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Family: CUCURBITACEAE 

 Ecballium elaterium
 
 

Photo by Don Martinson

  
Author:  Achille Richard 1824
Family:  Cucurbitaceae
Habitat:  Mediterranean, Macronesia
Soil:  Rich Mix
Water:  Medium
Sun:  Maximum
Thickness:  8 centimetres
Height:  80 centimetres
Flower:  Yellow
Reproduction:  Seeds
Pop names:  Squirting Cucumber, Touch-Me-Not, Exploding cucumber, Springgurke, Spritzgurke, Jumping cucumber, Spraying cucumber, Wild Balsam-apple
Synonyms:  Elaterium cordifolium, Momordica elaterium

 
A young caudex by Bernard Gacongne

 
The leave by Bernard Gacongne


The female flower by Bernard Gacongne

   This member of the Cucurbitaceae family was described by Achille Richard in 1824. It is found in most of the Mediterranean and Macronesia, growing in rich but drained soil with some water and lots of sun. The swollen rootstock can grow to eight centimetres, the vines will grow to 80 centimetres, and the flowers are dark yellow. The plant can only be reproduced by seeds.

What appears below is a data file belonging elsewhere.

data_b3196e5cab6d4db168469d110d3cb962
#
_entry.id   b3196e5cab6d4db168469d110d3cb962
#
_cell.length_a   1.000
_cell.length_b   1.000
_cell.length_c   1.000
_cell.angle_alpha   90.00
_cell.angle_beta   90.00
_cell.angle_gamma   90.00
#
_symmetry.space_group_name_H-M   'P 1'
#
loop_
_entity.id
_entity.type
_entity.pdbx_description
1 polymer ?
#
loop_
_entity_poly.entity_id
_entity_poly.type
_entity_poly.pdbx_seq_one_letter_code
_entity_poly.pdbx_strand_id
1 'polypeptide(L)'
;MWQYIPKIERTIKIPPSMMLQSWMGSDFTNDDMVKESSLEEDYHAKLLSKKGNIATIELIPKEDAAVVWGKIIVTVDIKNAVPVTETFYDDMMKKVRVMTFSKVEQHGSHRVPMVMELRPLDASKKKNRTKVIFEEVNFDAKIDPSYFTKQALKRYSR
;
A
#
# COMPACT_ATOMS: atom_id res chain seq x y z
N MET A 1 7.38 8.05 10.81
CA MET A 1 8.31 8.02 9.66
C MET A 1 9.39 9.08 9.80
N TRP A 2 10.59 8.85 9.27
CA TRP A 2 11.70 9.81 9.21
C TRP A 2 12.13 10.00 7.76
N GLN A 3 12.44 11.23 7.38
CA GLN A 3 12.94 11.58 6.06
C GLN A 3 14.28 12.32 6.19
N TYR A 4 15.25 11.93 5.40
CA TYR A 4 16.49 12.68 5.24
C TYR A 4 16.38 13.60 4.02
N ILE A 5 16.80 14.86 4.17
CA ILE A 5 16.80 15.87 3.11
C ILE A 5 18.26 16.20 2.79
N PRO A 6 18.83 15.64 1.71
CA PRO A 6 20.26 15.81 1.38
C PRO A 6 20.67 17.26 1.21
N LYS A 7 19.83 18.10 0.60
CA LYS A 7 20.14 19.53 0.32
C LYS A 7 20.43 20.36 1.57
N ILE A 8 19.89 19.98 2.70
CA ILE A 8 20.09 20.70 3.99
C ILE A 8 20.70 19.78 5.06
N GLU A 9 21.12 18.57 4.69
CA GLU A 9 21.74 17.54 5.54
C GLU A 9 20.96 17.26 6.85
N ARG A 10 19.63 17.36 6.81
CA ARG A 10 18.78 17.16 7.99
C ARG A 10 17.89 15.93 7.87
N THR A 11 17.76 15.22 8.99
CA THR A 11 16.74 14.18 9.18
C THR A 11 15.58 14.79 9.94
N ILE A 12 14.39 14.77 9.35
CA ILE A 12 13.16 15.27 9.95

The spraying cucumber developed a unique strategy for the spreading of its seeds: While the fruit ripens, pressure develops inside, and one side of the fruit grow more than the other. When the fruit separates from the stalk, being touched by an animal, the sticky seeds squirt out, adhering to the animals skin and falling of from it some days later, which is the way this plant disperse its seeds. Hence the name Squirting cucumber.

SubFamily: Cucurbitoideae, Tribe: Benincaseae


The male flower by Bernard Gacongne


The fruits by Bernard Gacongne


The seeds by Bernard Gacongne